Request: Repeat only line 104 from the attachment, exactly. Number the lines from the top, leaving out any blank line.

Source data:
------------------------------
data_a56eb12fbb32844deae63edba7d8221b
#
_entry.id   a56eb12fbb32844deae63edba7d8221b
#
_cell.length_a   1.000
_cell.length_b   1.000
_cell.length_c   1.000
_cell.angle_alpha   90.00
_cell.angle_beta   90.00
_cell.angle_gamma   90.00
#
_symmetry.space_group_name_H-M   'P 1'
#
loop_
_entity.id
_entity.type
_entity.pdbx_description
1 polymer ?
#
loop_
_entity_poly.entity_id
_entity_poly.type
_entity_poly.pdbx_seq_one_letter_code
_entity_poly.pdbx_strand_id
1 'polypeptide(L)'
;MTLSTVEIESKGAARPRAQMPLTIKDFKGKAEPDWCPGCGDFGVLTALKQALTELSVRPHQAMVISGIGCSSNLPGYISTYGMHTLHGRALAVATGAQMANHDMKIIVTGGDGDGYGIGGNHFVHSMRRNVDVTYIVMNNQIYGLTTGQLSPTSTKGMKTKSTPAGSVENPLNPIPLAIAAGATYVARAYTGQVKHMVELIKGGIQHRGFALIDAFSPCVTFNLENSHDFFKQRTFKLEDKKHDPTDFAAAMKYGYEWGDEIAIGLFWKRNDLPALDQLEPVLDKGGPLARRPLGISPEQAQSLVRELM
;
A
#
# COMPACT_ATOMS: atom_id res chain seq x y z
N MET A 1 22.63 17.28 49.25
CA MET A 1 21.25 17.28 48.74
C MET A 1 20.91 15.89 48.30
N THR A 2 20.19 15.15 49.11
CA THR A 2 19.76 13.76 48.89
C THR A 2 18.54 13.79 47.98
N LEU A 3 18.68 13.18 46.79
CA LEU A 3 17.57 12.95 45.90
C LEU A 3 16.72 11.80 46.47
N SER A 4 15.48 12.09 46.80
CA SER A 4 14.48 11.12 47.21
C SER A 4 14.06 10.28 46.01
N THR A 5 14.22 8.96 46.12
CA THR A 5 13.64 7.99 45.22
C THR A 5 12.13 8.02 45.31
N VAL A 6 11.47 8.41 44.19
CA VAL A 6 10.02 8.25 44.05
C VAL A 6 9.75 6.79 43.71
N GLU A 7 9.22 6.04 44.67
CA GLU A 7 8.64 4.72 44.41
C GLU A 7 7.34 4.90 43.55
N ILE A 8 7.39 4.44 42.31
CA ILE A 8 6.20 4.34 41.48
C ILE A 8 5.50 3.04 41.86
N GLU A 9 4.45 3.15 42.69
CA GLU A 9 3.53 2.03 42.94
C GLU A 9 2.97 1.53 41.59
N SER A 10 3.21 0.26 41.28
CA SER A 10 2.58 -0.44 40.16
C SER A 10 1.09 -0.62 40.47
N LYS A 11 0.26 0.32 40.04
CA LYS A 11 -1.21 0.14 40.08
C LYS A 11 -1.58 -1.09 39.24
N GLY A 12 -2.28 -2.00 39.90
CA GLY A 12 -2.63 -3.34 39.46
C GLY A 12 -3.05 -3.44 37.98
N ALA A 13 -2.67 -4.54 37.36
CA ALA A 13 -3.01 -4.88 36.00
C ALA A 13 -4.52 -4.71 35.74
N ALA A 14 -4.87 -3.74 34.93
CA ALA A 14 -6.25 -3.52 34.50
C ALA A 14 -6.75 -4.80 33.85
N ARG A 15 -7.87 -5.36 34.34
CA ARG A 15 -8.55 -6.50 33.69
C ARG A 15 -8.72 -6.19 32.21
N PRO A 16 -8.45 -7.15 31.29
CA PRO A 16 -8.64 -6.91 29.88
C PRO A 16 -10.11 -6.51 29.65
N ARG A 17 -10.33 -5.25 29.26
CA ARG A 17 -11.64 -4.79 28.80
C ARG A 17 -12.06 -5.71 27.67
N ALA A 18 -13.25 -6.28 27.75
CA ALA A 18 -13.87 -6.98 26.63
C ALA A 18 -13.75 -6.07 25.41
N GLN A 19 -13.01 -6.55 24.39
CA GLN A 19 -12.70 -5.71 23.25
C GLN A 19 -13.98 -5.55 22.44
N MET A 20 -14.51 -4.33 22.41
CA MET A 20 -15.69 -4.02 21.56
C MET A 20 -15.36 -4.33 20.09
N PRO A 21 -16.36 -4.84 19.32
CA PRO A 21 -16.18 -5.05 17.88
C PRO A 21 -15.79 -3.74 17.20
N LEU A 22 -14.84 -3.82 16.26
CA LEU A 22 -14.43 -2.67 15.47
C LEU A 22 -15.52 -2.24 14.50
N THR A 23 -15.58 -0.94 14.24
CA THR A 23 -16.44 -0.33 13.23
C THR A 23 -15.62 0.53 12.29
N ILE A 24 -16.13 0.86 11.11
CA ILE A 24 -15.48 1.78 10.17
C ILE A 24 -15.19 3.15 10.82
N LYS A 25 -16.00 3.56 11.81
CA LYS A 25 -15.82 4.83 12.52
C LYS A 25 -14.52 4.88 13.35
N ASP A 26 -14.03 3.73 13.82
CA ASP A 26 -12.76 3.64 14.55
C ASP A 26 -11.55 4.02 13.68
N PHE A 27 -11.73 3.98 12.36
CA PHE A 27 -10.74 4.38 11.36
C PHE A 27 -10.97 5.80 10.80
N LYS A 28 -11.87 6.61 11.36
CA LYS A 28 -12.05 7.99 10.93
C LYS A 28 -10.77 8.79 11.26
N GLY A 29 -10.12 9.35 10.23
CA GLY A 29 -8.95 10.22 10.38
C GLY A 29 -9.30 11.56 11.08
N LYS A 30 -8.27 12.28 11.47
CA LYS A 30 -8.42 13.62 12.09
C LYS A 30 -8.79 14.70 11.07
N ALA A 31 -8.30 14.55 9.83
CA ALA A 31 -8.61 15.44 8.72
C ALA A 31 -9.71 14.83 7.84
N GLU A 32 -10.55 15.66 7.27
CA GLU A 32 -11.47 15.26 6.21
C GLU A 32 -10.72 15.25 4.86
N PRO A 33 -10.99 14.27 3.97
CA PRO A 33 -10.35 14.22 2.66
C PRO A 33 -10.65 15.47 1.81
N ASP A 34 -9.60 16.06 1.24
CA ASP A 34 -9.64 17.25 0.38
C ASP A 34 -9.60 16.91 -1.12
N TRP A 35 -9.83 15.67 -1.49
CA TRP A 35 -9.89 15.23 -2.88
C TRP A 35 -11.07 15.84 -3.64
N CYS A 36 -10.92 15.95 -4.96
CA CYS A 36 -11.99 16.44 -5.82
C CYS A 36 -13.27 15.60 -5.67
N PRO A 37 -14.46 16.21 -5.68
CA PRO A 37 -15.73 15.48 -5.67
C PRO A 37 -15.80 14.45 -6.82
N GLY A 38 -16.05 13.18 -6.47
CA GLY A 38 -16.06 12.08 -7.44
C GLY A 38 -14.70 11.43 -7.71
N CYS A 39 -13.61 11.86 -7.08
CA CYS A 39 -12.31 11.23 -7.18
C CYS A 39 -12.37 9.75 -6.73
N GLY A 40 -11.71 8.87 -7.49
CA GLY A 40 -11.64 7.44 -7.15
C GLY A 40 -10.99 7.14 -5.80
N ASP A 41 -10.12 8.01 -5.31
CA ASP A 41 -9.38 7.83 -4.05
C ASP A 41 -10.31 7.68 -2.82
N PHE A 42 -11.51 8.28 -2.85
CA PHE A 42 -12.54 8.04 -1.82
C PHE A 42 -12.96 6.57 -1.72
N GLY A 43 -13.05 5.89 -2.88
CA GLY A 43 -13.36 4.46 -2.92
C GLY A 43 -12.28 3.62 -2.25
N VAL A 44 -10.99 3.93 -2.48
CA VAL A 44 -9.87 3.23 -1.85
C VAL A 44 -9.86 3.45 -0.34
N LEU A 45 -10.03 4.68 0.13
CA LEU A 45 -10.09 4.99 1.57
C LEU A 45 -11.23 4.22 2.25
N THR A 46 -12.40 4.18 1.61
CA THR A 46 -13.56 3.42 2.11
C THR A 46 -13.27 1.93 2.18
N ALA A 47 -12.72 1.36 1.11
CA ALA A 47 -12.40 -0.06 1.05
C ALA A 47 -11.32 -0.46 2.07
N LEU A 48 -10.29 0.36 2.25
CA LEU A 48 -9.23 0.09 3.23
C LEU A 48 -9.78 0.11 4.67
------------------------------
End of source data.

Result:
CA LYS A 25 -15.82 4.83 12.52